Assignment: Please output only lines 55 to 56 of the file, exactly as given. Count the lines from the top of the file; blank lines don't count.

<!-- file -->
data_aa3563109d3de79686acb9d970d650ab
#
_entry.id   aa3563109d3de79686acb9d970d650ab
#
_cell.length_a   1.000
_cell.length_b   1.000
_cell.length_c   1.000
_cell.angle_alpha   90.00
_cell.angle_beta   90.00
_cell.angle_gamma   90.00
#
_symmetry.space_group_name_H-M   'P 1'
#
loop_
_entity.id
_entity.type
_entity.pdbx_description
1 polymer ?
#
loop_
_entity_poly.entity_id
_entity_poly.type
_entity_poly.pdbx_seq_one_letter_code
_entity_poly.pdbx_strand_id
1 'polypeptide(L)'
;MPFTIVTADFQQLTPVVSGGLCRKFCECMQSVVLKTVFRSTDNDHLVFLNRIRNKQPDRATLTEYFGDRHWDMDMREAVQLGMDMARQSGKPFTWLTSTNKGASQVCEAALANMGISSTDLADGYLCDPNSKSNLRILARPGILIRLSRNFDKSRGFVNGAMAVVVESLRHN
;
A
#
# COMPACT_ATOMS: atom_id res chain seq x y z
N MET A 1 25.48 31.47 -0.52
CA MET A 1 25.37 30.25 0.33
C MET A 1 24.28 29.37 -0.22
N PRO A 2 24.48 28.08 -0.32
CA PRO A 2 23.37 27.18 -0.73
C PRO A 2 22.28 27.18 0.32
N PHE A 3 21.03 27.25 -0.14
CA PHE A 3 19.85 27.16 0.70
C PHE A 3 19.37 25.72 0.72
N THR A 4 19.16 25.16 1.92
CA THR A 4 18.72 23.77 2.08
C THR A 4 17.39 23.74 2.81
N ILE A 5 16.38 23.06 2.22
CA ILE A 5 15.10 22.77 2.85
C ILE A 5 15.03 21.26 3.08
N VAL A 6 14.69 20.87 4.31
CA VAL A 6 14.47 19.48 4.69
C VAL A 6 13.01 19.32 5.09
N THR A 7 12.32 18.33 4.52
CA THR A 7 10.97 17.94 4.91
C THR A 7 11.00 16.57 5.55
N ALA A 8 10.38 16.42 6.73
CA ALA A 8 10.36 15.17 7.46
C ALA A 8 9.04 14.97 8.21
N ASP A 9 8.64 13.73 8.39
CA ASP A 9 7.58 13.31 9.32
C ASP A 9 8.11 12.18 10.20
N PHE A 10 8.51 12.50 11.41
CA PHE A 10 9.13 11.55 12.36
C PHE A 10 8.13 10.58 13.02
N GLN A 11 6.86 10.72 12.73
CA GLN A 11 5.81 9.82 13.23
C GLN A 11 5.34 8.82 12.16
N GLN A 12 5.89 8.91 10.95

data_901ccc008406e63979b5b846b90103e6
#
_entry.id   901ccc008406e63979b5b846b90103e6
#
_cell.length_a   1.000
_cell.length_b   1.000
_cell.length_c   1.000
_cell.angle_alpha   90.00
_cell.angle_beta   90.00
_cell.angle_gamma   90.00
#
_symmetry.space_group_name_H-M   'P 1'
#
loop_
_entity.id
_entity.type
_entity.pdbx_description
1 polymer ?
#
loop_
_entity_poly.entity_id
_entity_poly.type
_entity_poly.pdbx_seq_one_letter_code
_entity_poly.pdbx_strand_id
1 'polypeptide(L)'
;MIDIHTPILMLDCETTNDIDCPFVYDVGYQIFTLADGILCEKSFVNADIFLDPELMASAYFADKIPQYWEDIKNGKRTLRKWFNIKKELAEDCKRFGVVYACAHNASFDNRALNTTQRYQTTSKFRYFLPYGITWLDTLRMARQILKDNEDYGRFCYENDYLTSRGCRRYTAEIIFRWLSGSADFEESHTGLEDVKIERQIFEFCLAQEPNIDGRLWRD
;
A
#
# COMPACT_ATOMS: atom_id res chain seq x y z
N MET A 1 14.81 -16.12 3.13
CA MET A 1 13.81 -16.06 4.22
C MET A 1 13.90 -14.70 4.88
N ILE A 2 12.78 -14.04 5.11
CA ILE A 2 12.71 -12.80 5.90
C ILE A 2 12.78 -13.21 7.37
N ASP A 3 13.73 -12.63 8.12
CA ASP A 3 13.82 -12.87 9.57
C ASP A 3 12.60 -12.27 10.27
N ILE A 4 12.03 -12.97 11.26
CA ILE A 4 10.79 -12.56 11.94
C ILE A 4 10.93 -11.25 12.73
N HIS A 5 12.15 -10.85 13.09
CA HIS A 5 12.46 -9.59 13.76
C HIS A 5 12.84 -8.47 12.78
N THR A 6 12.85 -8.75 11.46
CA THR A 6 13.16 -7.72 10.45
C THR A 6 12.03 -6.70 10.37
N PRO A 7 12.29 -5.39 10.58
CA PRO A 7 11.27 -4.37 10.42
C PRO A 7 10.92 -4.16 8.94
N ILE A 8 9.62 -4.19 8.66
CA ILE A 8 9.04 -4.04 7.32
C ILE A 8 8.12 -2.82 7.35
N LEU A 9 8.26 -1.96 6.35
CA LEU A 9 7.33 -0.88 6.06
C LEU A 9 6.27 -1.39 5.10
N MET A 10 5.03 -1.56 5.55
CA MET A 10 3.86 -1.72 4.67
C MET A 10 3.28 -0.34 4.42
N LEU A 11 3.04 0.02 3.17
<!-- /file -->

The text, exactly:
N ASP A 9 8.64 13.73 8.39
CA ASP A 9 7.58 13.31 9.32